Having a dry, flaky scalp that itches all the time can be embarrassing at the very least and in some extreme cases, painful too. What's causing that scalp itch? Two of the most common causes are a dry scalp and dandruff. The two scalp conditions are common, and you might assume you have one when you have the other. How do the two differ?
What Causes Dandruff?
Both dandruff and dry scalp can leave patches of irritated skin on your scalp and lead to an itchy flaky scalp. However, the cause of each disease differs. Dandruff is a form of seborrheic dermatitis. This common "scaly" skin condition is brought on by a fungus called Malassezia. This fungus is a "commensal," an organism that resides in your scalp, but often stays silent unless conditions like the amount of oil on the scalp change.
Sometimes Malassezia begins to grow faster to the point where too many of these tiny fungi live in your scalp. That's when they can cause trouble. When you have dandruff, your scalp becomes red and flaky. When you comb your hair, and even when you don't, white, yellow, or gray flakes fall from your scalp. Your scalp may also have an oily feeling and feel itchy.
What Causes a Dry Scalp?
A dry scalp may flake and feel itchy, like dandruff, but a fungus doesn't cause a dry scalp. Instead, it comes from a moisturize-starved scalp and may be triggered by hormonal changes. Some hormones affect how much oil the glands in your scalp produce. Aging is also a factor. Some women develop a dry, itchy scalp after menopause, as the oil glands in their scalp produce less oil.
Lifestyle factors affect whether your scalp is dry and itchy too. If you go outside in the cold without a hat, the cold air can trigger scalp dryness and itchy. If you have a dry, itchy scalp, ask whether you're using a new shampoo, conditioner, or hair styling product. The ingredients in some hair products can dry out your scalp and cause flaking.
How Can You Distinguish Between Dandruff and a Dry Scalp?
Is it dandruff or a dry scalp? It's not foolproof, but you can get some idea by the size of the flakes. If your scalp flakes are tiny, you're probably suffering from a dry scalp. But if you see big flakes coming off your scalp when you brush, dandruff is possible. Plus, if it's a dry scalp, you're likely to have dry skin elsewhere on your body too, and your hair may be dry and brittle as well.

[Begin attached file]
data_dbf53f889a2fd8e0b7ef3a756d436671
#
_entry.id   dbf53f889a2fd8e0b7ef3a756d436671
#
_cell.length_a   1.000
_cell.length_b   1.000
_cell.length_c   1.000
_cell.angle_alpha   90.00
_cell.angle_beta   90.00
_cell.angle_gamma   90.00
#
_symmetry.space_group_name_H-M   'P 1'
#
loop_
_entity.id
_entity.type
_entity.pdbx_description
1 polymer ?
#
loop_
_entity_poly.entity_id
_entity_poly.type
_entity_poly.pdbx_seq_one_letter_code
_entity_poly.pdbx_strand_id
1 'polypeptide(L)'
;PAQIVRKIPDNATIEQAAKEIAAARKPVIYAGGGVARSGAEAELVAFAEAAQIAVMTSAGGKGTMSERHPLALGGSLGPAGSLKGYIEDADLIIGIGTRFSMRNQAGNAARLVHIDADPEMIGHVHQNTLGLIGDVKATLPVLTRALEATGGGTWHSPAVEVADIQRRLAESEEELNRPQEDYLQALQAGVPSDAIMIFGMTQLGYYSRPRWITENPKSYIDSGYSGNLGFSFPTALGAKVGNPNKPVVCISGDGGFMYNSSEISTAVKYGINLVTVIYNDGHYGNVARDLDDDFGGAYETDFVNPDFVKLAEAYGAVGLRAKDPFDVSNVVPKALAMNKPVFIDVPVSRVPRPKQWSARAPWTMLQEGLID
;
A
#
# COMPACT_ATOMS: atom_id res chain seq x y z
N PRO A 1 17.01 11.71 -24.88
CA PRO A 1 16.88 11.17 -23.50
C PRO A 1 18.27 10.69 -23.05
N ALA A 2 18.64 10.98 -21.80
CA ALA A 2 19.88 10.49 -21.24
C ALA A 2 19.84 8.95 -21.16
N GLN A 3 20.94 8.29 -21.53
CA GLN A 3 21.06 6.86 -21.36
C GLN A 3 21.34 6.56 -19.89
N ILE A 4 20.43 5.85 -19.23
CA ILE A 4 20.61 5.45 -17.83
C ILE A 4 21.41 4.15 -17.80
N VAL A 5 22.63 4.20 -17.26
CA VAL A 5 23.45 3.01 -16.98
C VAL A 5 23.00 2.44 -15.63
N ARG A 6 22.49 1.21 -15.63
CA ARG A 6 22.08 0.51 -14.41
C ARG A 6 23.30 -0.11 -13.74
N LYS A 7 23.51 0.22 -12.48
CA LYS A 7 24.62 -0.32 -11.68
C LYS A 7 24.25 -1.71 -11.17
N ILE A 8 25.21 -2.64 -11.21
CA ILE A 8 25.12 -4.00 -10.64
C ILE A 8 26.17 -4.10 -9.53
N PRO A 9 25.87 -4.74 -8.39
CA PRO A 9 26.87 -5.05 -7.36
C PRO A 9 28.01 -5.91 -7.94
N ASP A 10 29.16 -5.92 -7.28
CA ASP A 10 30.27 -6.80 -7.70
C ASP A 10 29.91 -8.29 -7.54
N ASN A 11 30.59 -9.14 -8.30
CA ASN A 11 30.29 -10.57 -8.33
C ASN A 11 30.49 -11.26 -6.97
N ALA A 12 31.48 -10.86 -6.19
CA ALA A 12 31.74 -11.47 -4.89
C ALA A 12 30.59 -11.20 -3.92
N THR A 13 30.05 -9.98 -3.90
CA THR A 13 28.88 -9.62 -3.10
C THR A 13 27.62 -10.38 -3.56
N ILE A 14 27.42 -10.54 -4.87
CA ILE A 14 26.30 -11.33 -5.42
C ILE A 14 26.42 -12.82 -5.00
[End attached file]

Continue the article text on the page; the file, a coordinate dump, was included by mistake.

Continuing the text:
Treating Dry Scalp vs. Dandruff
The difference between dandruff and a dry scalp is dandruff is a medical condition caused by a fungus. A variety of factors can trigger or worsen it. These include:
- An oily scalp (Malasezzia thrive on oil)
- Hot or cold weather
- Sun exposure
- Hair Care products
- Changes to your immune system
A dry scalp often responds to measures that reduce scalp dryness. These include:
- Shampoo less often
- Using a shampoo and condition made for dry hair and scalp
- Avoiding chlorinated pools
- Limiting sun exposure to your scalp
- Wearing a hat when you go outside in the winter
- Eliminating hair products that contain alcohol (too drying)
- Adding a home humidifier to increase the moisture content of the air in your home
Dandruff is unlikely to respond to these measures. To rid your scalp of dandruff, you have to fight the Malassezia fungus that causes it. One way to do this is to use a medicated shampoo for dandruff. These shampoos contain ingredients that fight fungi and reduce oil production. If you use these shampoos regularly and as directed, you should see a reduction in flaking and oiliness. The best approach is to switch your current shampoo for a medicated shampoo twice per week.
Also, make sure you're shampooing enough that oil isn't building up on your scalp and promoting the growth of the Malassezia fungus. Also, keep your immune system healthy and manage stress, since stress can trigger outbreaks of dandruff too. Simple techniques like yoga, meditation, and spending time in nature are good stress relievers.
The Bottom Line
A dry scalp and dandruff are two different entities and won't respond to the same treatments. The size of the flakes can be one clue. Dandruff usually gives larger flakes than a dry scalp, where the flakes are tiny. If you make changes and your symptoms persist, a consultation with a dermatologist is your best bet.